Normal Skin Health Changes From Infancy to Early Childhood

Normal Skin Health Changes From Infancy to Early Childhood

May 23, 2019

Here are a number of skin changes in the early months which can be considered ‘normal’ that do not usually require any intervention except reassurance. The terms may be a little strange but please bear with science, they have a very strange way of naming things.

Milia

These are tiny white spots which appear over the nose and face of babies; they are common. Their formation is probably related to the stimulus of the sebaceous glands which become temporarily blocked. There is no need to squeeze them as they will resolve of their own accord. The sebaceous glands become small and inactive soon after birth and as they do the milia resolve. The sebaceous glands remain inactive until puberty.

Mongolian blue spot

These are also relatively common in babies of Indo-Asian or Afro-Caribbean origin and occur in over 90% of children of Mongolian extraction. They consist of a blue grey patch on the skin which often occurs on the sacrum but can occur anywhere on the body. The skin surface is normal. The cause is thought to be elongated melanocyte precursor cells in the dermis. They can be mistaken as trauma from non-accidental injury, so should be documented in the notes. For most children these patches will fade as they get older, some however will persist into adulthood.

Benign acquired melanocytic lesions

Both freckles and lentigo can be described as benign acquired melanocytic lesions. Freckles are areas of skin where melanocytes are seen to be more active than in neighbouring areas. As a result, small (less than 5 mm in diameter), flat areas of pigmentation appear, generally scattered over the face, neck and arms, appearing in a variety of shades depending on the individual and the time of the year (darker in summer). Lentigo (plural being lentigenes) are also flat and a similar variety of sizes as the freckles, but they do not vary with sun exposure. Unlike freckles where there is no increase in the number of melanocytes, in lentigo there are.

Congenital melanocytic naevi

These lesions may be small or giant and occur in approximately 1% of births. The surface of the lesion may be smooth or rough and warty; there may be one or more hair follicles in the lesion. Giant congenital melanocytic naevi (those that cover a large area of the body and may be accompanied by thousands of smaller lesions) are associated with malignant melanomas and parents will need careful counselling about what action to take. Sometimes, the lesions are too large to consider surgical excision and grafting.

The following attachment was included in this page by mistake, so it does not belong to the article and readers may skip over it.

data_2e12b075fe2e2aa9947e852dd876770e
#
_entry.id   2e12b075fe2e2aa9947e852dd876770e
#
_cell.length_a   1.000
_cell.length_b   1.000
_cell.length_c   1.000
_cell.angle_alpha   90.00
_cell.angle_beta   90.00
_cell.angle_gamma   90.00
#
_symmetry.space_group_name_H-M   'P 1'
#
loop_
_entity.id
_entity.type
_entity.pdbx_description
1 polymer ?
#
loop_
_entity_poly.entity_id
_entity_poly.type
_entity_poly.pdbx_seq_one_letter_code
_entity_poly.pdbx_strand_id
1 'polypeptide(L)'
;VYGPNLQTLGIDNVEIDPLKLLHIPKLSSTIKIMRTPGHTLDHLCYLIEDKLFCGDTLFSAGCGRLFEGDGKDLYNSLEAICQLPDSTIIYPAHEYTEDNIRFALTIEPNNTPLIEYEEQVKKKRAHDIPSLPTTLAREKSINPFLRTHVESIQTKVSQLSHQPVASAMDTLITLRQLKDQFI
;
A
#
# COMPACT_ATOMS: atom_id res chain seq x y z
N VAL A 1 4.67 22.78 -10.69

Vascular naevi

Vascular naevi are caused by dilated and tortuous, but otherwise normal blood vessels. Where capillary vessels are involved, a superficial or deep type may be described.

The superficial capillary naevi are caused by abnormal dilated vessels in the superficial dermis leading to salmon-coloured patches often on the face that will fade quite quickly. They are relatively common, occurring in approximately 50% of all neonates. The deeper capillary naevi are known as ‘port wine stains’, and because the vascular abnormality extends deeper into the dermis, these do not resolve and may even extend throughout life. The colour of the patches varies from pale pinkish red to dark purple; the colours will deepen with age. These changes can be associated with intracranial vascular changes and neurological pathology, so any child with a facial port wine stain should be investigated.

Arterial naevi

Otherwise known as superficial angiomatous naevi or strawberry birth marks, these occur in around 10% of children by the age of 1. Commonly, they start growing within a few days to a few weeks of birth and are usually relatively soft and irregular in outline. Sometimes there is a deeper component to these naevi where the subcutis is involved, in these instances the changes may lead to a distortion of normal anatomy. Growth of the lesion usually stops at around 6 months and resolution is usually spontaneous and complete, although if the lesion was particularly large, lose skin or atrophy may be left. The following rule of thumb is usually quite accurate:

Forty percent are gone by the age of 4 years; 50% by 5 years; 60% by 6 years; 70% by 7 years; 80% by 8 years and 90% by 9 years. (Graham-Brown and Bourke, 1998).

If the lesion interferes with feeding, breathing or sight, treatment may be recommended. For smaller areas, this is likely to be a steroid injection, but other options may be necessary including laser therapy. These types of naevi usually occur on the head, neck, buttocks or perineal areas. If they are associated with the lower back, sacrum or buttocks, a scan is usually recommended to exclude problems of tethering of the spinal cord.

Physiological jaundice (icterus neonatorum)

At about 2 days of age, parents may notice that their newborn is a yellowish colour. This is quite normal and results from the breakdown of the excess red blood cells that the child needed when they were in utero. As the child breaths following delivery, it no longer has any need of these red blood cells, so they break down leading to high serum bilirubin levels and the consequent yellow colour. This type of jaundice should not be confused with pathologic jaundice which occurs within 24 hours of birth and may be indicative of ABO or rhesus incompatibilities.

Posted in Normal Skin

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